while($query->have_posts()) {
        // Add the post ID to the array
        $do_not_duplicate[] = get_the_ID();

        // Your code to display the post goes here...

Finally, to bring it all together, when you are preparing your next custom query arguments, pass in the array into the post__not_in parameter, like so:

$args = array (
    'post_type'        =>  'post',
    'posts_per_page'   => '10',
    'post__not_in'     => $do_not_duplicate
$query = new WP_Query($args);

And there you have it! The posts from the second custom loop will not include any duplicates from the first post.

And, you can string this together for multiple custom queries. Just keep adding post ID’s to the variable, and using the post__not_in parameter, and you will be all set. (Note: do not put the first line in the code again, otherwise it will reset the variable, and you will begin getting duplicates again! This line: $do_not_duplicate = array(); resets the variable, so only declare this once at the top of the file).

ACG gets Responsive Web Design for Mobile Devices

Monday, January 13th, 2014

As a web development company, it only seems right that our website should have a responsive web design.

Allowing us to display the same content, utilizing the same markup, images, and styles, we simply added the appropriate media queries, made a few tweaks here and there, and now the site is responsive. It will display properly regardless of the device, or browser window size.

The only weakness in the way that we styled this is that you must be viewing it in Internet Explorer 8 or higher for it to respond properly. But, so long as you are using a browser at least 960 pixels wide, it will still display even in Internet Explorer 8.

While we tested on a variety of mobile platforms, one of the cool tools we used is the Web Developer toolbar for Firefox, which allows us to see the rendering in a variety of sizes quickly, in one page. Check out the screenshots below.

Responsive Web Design for Mobile

Firefox Web Developer tool allows us to see mobile versions of our Responsive Web Design

Responsive Web Design for Tablets

Firefox Web Developer toolbar allows us to see tablet views for our Responsive Web Design

Magento Backorders – Complete with Notifications to Customers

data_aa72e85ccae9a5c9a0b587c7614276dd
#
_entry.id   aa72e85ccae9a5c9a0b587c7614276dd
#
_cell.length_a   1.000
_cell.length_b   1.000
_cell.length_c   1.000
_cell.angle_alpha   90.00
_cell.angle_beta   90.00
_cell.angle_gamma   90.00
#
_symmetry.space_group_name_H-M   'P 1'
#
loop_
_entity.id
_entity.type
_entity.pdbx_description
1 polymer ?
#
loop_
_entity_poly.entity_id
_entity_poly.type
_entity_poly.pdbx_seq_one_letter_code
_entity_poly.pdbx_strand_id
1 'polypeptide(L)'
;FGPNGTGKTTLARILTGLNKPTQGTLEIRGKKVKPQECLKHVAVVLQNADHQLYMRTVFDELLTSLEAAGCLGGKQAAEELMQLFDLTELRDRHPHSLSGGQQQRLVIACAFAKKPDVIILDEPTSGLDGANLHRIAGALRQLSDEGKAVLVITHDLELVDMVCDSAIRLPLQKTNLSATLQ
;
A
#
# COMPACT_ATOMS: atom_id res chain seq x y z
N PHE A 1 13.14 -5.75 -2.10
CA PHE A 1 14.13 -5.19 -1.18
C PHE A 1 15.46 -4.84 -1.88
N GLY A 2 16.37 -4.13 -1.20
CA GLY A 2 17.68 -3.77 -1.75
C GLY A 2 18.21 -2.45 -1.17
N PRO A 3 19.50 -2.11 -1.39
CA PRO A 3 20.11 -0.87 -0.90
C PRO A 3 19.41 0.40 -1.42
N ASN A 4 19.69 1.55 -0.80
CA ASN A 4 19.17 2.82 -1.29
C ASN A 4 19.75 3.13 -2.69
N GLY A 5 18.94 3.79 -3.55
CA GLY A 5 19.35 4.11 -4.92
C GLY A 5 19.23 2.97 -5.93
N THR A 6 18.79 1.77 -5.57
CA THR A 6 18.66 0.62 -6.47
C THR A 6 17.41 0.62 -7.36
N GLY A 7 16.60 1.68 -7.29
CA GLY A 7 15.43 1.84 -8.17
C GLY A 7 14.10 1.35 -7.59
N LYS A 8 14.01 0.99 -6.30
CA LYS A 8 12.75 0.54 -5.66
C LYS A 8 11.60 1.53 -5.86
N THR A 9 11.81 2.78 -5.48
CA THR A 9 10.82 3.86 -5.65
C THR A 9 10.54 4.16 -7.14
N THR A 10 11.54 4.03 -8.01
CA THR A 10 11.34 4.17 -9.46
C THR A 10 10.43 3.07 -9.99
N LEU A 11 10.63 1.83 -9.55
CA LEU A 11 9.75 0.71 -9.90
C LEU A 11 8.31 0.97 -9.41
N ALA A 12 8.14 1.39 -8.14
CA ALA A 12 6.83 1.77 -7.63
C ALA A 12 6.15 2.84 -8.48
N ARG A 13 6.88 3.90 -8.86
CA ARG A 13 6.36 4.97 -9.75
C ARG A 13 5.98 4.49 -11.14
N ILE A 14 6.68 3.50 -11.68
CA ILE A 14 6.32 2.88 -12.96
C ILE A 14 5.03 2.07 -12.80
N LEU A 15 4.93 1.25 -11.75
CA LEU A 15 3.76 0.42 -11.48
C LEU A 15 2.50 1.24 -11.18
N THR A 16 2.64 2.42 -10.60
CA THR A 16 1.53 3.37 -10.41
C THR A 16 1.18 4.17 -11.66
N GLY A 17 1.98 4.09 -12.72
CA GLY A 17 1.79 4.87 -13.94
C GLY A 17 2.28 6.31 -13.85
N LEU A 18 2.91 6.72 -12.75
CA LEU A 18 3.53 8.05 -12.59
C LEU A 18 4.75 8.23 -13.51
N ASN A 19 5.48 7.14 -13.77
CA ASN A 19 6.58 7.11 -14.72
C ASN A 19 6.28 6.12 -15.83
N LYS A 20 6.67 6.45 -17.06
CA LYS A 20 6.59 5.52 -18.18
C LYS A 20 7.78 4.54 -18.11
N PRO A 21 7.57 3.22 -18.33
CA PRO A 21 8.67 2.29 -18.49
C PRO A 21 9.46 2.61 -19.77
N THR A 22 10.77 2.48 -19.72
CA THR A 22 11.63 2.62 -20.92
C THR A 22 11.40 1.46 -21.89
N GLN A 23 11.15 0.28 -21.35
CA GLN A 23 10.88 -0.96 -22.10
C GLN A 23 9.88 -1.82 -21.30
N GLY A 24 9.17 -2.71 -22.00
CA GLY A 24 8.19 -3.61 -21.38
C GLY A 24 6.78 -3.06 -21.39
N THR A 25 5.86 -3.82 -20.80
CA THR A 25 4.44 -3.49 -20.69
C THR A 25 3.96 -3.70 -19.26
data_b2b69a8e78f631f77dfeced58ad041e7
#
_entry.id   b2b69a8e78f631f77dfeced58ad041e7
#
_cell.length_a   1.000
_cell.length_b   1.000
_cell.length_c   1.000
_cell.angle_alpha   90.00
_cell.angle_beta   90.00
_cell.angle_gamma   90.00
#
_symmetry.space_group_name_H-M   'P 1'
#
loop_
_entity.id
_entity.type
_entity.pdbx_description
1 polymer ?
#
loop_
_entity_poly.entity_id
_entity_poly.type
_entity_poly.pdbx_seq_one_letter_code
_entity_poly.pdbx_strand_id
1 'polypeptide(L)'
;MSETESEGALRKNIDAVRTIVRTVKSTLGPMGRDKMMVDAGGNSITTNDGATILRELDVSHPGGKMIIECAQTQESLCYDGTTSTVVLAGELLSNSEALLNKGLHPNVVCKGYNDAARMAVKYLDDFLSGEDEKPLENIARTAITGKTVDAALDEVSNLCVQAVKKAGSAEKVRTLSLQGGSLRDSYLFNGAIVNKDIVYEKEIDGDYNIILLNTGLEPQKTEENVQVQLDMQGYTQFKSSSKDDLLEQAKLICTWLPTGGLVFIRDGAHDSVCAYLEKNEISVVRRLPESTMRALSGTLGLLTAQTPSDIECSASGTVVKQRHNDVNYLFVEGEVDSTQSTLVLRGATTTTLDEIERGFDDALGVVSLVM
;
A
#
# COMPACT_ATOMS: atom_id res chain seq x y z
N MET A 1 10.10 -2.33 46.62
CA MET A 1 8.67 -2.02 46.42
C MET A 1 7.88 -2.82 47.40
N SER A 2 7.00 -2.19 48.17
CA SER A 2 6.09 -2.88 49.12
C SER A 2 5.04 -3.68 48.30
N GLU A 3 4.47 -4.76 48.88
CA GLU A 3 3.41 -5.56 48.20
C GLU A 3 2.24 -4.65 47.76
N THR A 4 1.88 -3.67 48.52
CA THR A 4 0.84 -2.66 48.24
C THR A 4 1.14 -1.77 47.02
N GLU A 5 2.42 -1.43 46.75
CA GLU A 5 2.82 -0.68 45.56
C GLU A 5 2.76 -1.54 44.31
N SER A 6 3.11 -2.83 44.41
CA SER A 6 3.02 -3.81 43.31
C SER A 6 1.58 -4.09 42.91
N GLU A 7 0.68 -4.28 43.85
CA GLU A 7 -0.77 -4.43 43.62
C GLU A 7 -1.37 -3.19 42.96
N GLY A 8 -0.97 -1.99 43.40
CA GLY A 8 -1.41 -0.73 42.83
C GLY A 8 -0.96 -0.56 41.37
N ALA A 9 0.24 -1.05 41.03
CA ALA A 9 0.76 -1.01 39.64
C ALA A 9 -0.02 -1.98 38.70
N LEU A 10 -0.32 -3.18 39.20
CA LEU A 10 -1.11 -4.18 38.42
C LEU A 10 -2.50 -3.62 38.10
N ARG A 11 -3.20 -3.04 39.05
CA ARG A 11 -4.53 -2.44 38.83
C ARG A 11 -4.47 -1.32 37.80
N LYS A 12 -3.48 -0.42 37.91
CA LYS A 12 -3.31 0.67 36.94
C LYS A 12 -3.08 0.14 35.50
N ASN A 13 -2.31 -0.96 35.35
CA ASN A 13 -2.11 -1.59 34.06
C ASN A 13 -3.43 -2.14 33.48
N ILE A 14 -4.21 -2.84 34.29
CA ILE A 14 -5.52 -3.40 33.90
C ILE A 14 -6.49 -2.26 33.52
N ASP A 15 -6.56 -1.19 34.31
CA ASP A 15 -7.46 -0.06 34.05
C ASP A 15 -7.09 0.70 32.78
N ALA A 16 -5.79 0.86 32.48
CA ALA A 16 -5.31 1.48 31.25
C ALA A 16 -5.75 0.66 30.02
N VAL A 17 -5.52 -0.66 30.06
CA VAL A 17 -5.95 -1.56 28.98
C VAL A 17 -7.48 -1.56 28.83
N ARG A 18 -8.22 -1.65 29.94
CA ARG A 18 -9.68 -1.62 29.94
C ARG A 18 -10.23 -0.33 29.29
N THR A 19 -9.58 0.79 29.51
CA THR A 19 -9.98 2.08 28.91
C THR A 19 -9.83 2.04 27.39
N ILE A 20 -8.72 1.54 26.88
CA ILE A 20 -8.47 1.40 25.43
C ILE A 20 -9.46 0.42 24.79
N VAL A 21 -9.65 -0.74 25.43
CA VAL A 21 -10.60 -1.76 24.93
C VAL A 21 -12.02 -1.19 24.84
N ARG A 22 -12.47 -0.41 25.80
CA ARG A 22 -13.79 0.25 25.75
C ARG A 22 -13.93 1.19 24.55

Tuesday, July 2nd, 2013

There’s many articles out there that cover how to enable backorders in Magento, and that is simple enough.

However – there are several pieces of this puzzle that are nowhere brought together for a “full” backorder solution.

This solution allows:

  1. Your products to be set to backordered
  2. You to set a custom notification for the product page
  3. Your customers to be notified in the cart page

Enable Backorders in the Dashboard

  1. Log into your Magento admin dashboard.
  2. Hover over the “System” menu.
  3. Click “Configuration”
  4. On the left-side menu, choose “Catalog”
  5. In the Catalog sub-menu, choose “Inventory”
  6. In the pane on the right, find the select box titled “Backorders”, and choose “Allow Qty Below 0 and Notify Customer”

Now that you’ve enabled backorders, a few things happen.  First, products with a quantity of zero are still displayed, and may still be added to the cart.  However, they do not show any indication of being backordered in the product page, which these next two steps will correct:

Modify Your Theme File to Display a Custom Backorder Message

Find the following theme file:

[your theme]/[your_theme]/template/catalog/product/view/type/default.phtml

Open it up, and you should see a line of code that says

$_product = $this->getProduct()

Add the following code immediately after that line:

 // Backorder message
	$backorder_message = '';
	$inventory =  Mage::getModel('cataloginventory/stock_item')->loadByProduct($_product);

	if((int)$inventory->getQty()<=0 && $inventory->getBackorders()>=1) {
		$backorder_message = '

' . $_product->getData('backorder_message') . '

'; }

Then, immediately below / after the


line, add this:

echo $backorder_message;

Add the Custom Backorder Message to the Product
The final step in bringing this all together is adding a new attribute to the product that is going to be backordered.

This is simple to do via the Magento dashboard:

  1. Edit the product in question.